This is how sanctions work and why the government uses them - We Are The Mighty
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This is how sanctions work and why the government uses them

A sanction is a monetary duty imposed on another country or its residents. It is basically an international relations tool and an economic pressure technique to deal with international trade and politics. Sanctions are categorized differently, and a country is allowed to use each at its disposal. The main types of sanctions common to all nations include tariffs, quotas, embargoes, Non-Tariff Barriers and asset freezes. 

Economic sanctions

Since economic sanctions are interruptions of ordinary commerce and financial relations for foreign and security policy purposes, they can be vast, prohibiting all commercial activity in a country and forbidding transactions between and among specific enterprises, organizations, or individuals. 

For instance, the US Government can ban American companies in specific sectors from exporting their products to Iraq. In effect, this law will seriously affect the people residing in Iraq, especially if they are essential commodities. Sanctions have always been used to economically discipline certain countries and is an excellent way of settling a dispute. 

Why the government uses sanctions

The primary purpose of using sanctions against other countries is to inflict change of behavior. When citizens are denied access to certain goods they are used to, they will complain and demand their return. The sanctioned government will have no choice but to deal with the problem better to prevent distress.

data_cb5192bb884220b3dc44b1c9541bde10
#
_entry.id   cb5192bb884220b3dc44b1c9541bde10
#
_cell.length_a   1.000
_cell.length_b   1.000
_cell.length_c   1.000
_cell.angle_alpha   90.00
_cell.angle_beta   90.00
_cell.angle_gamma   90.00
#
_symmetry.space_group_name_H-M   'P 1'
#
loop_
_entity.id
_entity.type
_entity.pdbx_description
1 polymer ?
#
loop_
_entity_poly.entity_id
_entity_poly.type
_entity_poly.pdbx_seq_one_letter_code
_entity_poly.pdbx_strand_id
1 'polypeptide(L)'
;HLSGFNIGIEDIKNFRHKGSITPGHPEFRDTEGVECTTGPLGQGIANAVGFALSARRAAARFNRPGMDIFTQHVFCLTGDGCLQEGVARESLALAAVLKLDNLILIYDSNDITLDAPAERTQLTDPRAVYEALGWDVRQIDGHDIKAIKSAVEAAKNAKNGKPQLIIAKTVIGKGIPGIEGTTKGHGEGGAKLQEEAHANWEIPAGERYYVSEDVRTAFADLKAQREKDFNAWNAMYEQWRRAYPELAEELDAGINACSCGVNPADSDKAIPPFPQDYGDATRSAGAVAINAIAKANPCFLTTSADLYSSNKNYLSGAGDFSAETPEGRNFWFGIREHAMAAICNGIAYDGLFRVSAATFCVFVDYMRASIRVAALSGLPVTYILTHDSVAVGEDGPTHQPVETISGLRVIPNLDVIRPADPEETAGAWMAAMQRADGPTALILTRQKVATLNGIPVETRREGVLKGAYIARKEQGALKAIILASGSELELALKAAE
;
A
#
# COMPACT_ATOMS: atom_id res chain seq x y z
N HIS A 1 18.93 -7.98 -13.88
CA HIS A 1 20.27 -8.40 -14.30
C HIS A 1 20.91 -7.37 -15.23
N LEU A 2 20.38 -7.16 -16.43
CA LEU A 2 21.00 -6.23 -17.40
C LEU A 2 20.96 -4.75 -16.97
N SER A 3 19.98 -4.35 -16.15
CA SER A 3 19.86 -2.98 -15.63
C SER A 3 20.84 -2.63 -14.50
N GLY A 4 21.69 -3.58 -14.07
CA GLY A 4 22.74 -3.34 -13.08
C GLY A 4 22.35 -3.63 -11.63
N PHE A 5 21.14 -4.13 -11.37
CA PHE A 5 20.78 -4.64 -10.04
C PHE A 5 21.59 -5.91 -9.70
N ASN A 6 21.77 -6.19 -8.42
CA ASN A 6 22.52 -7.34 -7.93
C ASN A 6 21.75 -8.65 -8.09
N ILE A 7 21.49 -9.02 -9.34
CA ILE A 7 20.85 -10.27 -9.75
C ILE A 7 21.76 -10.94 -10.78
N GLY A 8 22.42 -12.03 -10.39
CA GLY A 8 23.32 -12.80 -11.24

This is how sanctions work and why the government uses them
A view of the United States Capitol from the Supreme Court of the United States, Washington, D.C., USA. (Wikimedia Commons)

The government and global organizations use economic sanctions to influence the business choices of governments that endanger their objectives or break international rules. While the government might believe in the power of sanctions, experts suggest that they are usually poorly conceived and only succeed on rare occasions. Western countries often use sanctions whenever faced with geopolitical issues. At the same time, The US Government increased its use of sanctions against other states in the recent past.

Although sanctions are a form of intervention, they are perceived as low-risk and low-cost diplomatic strategies for diplomatic wars. They are frequently perceived as a solution to overseas problems when military action is not practical. Compared to the cost of using the military, a sanction is way better and reasonable. The prospect of a sanction can sometimes be the full measure needed to change a country’s policies. A threat means the government delivering the sanction is willing to face economic turmoil in order to penalize the target country if reform does not transpire. The government might also be forced to impose sanctions on its own citizens for domestic reasons. 

How does a sanction impact a nation?

The effect of a sanction on a nation may not be seen immediately, but there is no doubt about its adversity. According to analysts, the economic suffering on the sanctioned nation increases as international cooperation increases. If the sanctioned nation had close relations with the threat issuer, then the impact would be felt almost immediately. 

Different sanctions have different impacts. An import sanction can have a debilitating effect on the threatened nation and may even lead to long-term political and economic turmoil. The sanctioned nation’s suffering is generally borne by its citizens, who may react negatively towards the regime. A debilitated country can be an easy target for extremism, a problem the threatened country might not want to deal with.

The impacts of a sanction can also affect the global market if continued for long periods. For instance, the OAPEC once imposed an embargo on exports to the US to punish them for resupplying their products to another country. As a result, the sanctions extended globally and eventually affected the stock market. Moreover, if the threatened country deals with the sanction better than anticipated, the threat issuer might be forced to do away with it.

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